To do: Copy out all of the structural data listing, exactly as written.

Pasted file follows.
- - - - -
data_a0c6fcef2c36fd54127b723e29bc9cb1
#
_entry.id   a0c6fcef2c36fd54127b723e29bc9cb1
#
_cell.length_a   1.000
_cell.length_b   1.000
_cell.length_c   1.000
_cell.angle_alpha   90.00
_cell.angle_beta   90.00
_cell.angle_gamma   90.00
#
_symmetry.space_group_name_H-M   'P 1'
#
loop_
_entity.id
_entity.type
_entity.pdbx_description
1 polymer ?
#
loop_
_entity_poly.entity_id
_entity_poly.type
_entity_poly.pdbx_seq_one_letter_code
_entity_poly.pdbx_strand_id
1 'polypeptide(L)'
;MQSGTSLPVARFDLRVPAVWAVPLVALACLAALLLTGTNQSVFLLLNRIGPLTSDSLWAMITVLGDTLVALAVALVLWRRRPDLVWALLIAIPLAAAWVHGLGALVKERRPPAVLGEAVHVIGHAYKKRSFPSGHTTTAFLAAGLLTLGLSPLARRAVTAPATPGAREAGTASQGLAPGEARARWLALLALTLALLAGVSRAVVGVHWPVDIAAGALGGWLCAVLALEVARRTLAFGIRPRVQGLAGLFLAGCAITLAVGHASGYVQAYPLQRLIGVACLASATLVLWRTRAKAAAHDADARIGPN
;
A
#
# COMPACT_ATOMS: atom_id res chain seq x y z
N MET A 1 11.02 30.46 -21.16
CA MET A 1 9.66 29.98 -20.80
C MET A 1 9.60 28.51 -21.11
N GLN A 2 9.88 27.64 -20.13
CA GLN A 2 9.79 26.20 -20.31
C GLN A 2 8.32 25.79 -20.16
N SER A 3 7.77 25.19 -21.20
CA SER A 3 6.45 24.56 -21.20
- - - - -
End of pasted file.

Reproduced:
data_a0c6fcef2c36fd54127b723e29bc9cb1
#
_entry.id   a0c6fcef2c36fd54127b723e29bc9cb1
#
_cell.length_a   1.000
_cell.length_b   1.000
_cell.length_c   1.000
_cell.angle_alpha   90.00
_cell.angle_beta   90.00
_cell.angle_gamma   90.00
#
_symmetry.space_group_name_H-M   'P 1'
#
loop_
_entity.id
_entity.type
_entity.pdbx_description
1 polymer ?
#
loop_
_entity_poly.entity_id
_entity_poly.type
_entity_poly.pdbx_seq_one_letter_code
_entity_poly.pdbx_strand_id
1 'polypeptide(L)'
;MQSGTSLPVARFDLRVPAVWAVPLVALACLAALLLTGTNQSVFLLLNRIGPLTSDSLWAMITVLGDTLVALAVALVLWRRRPDLVWALLIAIPLAAAWVHGLGALVKERRPPAVLGEAVHVIGHAYKKRSFPSGHTTTAFLAAGLLTLGLSPLARRAVTAPATPGAREAGTASQGLAPGEARARWLALLALTLALLAGVSRAVVGVHWPVDIAAGALGGWLCAVLALEVARRTLAFGIRPRVQGLAGLFLAGCAITLAVGHASGYVQAYPLQRLIGVACLASATLVLWRTRAKAAAHDADARIGPN
;
A
#
# COMPACT_ATOMS: atom_id res chain seq x y z
N MET A 1 11.02 30.46 -21.16
CA MET A 1 9.66 29.98 -20.80
C MET A 1 9.60 28.51 -21.11
N GLN A 2 9.88 27.64 -20.13
CA GLN A 2 9.79 26.20 -20.31
C GLN A 2 8.32 25.79 -20.16
N SER A 3 7.77 25.19 -21.20
CA SER A 3 6.45 24.56 -21.20